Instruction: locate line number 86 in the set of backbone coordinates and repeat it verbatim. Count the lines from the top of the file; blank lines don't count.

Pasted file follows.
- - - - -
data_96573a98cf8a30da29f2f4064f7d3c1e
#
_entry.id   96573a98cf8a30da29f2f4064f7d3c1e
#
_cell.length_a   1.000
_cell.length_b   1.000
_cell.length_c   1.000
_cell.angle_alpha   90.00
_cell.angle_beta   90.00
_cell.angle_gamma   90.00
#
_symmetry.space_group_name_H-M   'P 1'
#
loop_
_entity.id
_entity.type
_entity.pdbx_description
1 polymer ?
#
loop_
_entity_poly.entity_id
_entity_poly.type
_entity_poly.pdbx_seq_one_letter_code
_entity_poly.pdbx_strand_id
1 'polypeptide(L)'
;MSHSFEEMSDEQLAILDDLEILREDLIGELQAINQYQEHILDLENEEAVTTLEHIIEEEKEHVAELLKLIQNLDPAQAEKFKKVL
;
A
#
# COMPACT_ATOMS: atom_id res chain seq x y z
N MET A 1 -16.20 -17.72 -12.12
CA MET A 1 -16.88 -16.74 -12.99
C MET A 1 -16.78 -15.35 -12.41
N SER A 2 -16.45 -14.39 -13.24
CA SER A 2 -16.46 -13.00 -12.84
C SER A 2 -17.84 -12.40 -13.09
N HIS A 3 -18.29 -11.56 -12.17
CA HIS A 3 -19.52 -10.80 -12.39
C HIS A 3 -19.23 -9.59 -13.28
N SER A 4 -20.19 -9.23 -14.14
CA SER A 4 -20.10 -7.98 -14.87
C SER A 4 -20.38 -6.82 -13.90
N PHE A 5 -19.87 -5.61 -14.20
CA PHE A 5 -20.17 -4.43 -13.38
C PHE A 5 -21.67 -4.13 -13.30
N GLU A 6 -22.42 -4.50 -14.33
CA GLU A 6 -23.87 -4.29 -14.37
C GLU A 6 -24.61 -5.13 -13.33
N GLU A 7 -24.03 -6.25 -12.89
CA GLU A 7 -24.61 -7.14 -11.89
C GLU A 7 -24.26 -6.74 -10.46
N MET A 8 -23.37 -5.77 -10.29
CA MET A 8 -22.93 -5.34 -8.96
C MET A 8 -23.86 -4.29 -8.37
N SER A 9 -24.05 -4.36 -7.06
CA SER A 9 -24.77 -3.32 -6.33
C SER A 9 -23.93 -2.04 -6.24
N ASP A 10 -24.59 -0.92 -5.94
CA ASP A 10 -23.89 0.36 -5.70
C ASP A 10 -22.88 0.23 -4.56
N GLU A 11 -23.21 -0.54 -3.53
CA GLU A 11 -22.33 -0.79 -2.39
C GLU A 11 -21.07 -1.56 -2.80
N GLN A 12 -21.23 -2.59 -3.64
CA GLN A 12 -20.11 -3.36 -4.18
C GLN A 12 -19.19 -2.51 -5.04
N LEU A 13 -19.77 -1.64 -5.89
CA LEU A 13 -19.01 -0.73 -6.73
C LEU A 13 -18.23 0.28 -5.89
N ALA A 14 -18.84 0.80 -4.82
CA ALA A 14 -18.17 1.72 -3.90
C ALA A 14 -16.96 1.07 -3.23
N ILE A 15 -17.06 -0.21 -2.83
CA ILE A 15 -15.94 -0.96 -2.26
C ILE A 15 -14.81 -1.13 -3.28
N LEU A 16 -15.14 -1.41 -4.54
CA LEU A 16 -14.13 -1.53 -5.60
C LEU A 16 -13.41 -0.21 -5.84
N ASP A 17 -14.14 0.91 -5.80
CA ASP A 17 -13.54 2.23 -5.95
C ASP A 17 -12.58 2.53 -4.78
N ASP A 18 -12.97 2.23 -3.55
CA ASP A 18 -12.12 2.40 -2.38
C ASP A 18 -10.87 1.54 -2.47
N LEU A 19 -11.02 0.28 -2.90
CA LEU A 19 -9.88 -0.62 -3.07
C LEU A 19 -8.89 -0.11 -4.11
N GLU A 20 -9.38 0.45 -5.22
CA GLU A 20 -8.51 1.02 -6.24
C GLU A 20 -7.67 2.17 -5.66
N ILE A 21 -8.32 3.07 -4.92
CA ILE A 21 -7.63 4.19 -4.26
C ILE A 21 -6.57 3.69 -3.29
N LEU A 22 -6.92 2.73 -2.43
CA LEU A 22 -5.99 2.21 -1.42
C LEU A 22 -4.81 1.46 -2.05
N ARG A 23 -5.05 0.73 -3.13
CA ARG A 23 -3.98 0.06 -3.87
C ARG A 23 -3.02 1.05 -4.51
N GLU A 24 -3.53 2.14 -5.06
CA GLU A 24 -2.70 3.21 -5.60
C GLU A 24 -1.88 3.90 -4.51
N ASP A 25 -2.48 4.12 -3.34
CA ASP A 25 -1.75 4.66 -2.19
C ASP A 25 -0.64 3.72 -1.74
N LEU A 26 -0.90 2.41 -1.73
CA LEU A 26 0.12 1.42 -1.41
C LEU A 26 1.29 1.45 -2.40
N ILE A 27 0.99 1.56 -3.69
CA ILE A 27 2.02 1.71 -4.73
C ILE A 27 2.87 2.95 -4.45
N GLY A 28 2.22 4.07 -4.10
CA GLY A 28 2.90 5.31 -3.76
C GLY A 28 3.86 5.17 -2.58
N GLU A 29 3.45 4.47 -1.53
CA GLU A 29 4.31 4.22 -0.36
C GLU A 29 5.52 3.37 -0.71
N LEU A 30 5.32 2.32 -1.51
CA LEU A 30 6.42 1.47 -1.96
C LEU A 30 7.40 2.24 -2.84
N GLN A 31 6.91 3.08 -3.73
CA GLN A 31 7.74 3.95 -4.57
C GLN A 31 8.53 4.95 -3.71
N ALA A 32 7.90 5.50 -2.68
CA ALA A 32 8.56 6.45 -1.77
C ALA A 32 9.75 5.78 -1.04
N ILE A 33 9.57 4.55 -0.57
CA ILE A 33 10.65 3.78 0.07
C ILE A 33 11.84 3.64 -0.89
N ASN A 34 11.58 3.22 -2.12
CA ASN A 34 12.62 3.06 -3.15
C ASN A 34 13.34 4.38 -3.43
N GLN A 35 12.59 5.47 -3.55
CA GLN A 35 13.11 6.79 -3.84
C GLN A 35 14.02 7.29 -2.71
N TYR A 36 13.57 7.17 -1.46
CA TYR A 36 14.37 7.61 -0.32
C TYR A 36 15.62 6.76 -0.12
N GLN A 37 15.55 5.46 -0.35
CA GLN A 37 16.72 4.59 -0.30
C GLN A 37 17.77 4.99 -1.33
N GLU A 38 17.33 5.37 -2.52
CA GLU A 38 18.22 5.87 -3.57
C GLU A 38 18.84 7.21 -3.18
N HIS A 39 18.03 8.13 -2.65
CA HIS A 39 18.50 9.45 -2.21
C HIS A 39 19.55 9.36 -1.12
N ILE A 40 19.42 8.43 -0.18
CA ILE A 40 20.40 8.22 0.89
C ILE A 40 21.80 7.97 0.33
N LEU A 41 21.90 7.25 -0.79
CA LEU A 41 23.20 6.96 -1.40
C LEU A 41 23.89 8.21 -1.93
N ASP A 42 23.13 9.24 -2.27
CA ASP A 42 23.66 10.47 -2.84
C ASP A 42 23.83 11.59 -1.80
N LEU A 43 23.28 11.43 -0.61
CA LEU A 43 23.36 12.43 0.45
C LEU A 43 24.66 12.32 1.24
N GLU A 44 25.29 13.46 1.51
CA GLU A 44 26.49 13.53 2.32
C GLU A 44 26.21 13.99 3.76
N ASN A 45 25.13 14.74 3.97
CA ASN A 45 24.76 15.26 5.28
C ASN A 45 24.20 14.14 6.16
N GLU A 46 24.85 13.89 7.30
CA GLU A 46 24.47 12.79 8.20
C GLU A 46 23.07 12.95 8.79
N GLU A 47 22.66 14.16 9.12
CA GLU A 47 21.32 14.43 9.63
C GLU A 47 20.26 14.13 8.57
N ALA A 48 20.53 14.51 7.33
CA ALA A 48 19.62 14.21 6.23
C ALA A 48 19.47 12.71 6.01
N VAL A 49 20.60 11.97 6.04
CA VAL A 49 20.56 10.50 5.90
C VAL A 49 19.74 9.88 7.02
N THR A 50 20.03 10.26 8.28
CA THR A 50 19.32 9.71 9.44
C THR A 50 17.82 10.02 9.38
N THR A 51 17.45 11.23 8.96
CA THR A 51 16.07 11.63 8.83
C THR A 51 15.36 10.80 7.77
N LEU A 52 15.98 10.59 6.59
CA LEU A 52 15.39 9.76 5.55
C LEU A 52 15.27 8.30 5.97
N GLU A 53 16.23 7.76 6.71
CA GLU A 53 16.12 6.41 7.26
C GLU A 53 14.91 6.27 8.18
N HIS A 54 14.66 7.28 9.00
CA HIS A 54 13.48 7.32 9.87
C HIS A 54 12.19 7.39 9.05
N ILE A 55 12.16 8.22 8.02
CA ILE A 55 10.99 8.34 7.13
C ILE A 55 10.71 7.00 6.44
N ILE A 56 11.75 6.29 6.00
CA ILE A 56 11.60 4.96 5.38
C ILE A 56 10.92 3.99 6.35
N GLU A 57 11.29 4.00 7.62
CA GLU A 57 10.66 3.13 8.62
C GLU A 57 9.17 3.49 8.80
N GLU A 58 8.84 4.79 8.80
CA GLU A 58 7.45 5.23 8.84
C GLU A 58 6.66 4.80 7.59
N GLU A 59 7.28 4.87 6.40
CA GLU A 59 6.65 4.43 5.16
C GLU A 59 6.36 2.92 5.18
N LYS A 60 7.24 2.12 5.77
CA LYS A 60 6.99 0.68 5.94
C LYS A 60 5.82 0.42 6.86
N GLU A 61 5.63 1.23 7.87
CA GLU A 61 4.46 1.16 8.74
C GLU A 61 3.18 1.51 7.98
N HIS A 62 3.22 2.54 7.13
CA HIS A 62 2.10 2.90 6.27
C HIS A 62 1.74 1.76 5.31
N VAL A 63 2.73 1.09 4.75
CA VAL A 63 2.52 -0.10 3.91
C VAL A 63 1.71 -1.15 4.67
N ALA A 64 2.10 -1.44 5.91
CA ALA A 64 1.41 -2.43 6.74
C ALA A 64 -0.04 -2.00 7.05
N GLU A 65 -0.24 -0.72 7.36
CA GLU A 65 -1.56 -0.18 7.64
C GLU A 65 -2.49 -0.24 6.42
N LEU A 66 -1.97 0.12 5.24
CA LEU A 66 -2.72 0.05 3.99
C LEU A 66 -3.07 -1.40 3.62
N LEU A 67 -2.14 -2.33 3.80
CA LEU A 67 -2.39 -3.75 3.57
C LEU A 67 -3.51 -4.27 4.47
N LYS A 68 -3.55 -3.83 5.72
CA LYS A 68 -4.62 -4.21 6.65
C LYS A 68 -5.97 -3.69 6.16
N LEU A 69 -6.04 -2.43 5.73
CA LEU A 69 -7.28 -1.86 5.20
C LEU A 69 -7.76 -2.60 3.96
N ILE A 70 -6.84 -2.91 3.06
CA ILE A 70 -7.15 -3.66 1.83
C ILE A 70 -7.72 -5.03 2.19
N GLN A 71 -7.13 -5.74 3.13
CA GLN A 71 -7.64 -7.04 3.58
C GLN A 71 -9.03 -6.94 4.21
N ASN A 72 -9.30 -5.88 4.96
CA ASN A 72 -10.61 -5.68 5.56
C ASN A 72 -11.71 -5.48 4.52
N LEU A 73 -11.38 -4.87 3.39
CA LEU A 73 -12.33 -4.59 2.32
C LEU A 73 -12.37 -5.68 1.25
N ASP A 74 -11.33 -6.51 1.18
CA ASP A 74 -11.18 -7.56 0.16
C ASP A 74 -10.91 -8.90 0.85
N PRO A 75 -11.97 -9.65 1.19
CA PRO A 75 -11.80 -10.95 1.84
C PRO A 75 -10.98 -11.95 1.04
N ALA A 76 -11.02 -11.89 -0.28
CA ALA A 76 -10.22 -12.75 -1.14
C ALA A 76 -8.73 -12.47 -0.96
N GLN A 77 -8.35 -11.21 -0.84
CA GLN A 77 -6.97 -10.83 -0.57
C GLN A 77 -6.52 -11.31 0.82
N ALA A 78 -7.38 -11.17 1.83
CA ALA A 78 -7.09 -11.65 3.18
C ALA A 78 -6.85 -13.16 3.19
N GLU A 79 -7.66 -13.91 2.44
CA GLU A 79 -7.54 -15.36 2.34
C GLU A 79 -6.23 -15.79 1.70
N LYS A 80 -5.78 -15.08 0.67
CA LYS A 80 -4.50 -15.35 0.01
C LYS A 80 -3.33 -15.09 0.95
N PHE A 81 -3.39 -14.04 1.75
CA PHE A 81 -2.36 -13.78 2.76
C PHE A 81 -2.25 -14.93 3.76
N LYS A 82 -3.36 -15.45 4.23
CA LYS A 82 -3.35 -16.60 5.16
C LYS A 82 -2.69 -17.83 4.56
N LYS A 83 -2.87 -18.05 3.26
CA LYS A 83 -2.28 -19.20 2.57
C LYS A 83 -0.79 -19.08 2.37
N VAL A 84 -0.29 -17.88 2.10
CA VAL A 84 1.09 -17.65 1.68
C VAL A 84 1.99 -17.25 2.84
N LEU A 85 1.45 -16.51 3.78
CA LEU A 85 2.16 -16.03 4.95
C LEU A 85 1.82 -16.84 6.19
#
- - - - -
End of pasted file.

CA LEU A 19 -9.88 -0.62 -3.07